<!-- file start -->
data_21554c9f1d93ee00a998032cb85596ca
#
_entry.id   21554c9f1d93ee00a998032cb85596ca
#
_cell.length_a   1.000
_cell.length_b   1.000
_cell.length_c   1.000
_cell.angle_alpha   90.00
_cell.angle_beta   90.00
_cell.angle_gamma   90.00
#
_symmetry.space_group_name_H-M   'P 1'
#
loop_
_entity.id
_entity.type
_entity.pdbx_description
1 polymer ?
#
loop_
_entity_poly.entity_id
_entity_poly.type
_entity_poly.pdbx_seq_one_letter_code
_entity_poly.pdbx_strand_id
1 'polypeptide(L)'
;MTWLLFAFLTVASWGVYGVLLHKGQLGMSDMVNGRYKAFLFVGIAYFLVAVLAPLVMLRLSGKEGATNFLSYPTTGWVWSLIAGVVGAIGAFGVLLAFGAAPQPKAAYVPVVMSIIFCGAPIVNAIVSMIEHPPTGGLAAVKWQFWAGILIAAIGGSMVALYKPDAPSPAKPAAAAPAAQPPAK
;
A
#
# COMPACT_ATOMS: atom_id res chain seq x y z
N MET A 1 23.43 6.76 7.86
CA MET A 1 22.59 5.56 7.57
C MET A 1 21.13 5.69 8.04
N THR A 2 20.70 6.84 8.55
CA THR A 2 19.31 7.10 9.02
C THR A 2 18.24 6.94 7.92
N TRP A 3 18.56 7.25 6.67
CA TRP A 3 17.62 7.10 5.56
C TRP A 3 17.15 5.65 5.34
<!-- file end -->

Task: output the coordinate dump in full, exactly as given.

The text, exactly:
data_21554c9f1d93ee00a998032cb85596ca
#
_entry.id   21554c9f1d93ee00a998032cb85596ca
#
_cell.length_a   1.000
_cell.length_b   1.000
_cell.length_c   1.000
_cell.angle_alpha   90.00
_cell.angle_beta   90.00
_cell.angle_gamma   90.00
#
_symmetry.space_group_name_H-M   'P 1'
#
loop_
_entity.id
_entity.type
_entity.pdbx_description
1 polymer ?
#
loop_
_entity_poly.entity_id
_entity_poly.type
_entity_poly.pdbx_seq_one_letter_code
_entity_poly.pdbx_strand_id
1 'polypeptide(L)'
;MTWLLFAFLTVASWGVYGVLLHKGQLGMSDMVNGRYKAFLFVGIAYFLVAVLAPLVMLRLSGKEGATNFLSYPTTGWVWSLIAGVVGAIGAFGVLLAFGAAPQPKAAYVPVVMSIIFCGAPIVNAIVSMIEHPPTGGLAAVKWQFWAGILIAAIGGSMVALYKPDAPSPAKPAAAAPAAQPPAK
;
A
#
# COMPACT_ATOMS: atom_id res chain seq x y z
N MET A 1 23.43 6.76 7.86
CA MET A 1 22.59 5.56 7.57
C MET A 1 21.13 5.69 8.04
N THR A 2 20.70 6.84 8.55
CA THR A 2 19.31 7.10 9.02
C THR A 2 18.24 6.94 7.92
N TRP A 3 18.56 7.25 6.67
CA TRP A 3 17.62 7.10 5.56
C TRP A 3 17.15 5.65 5.34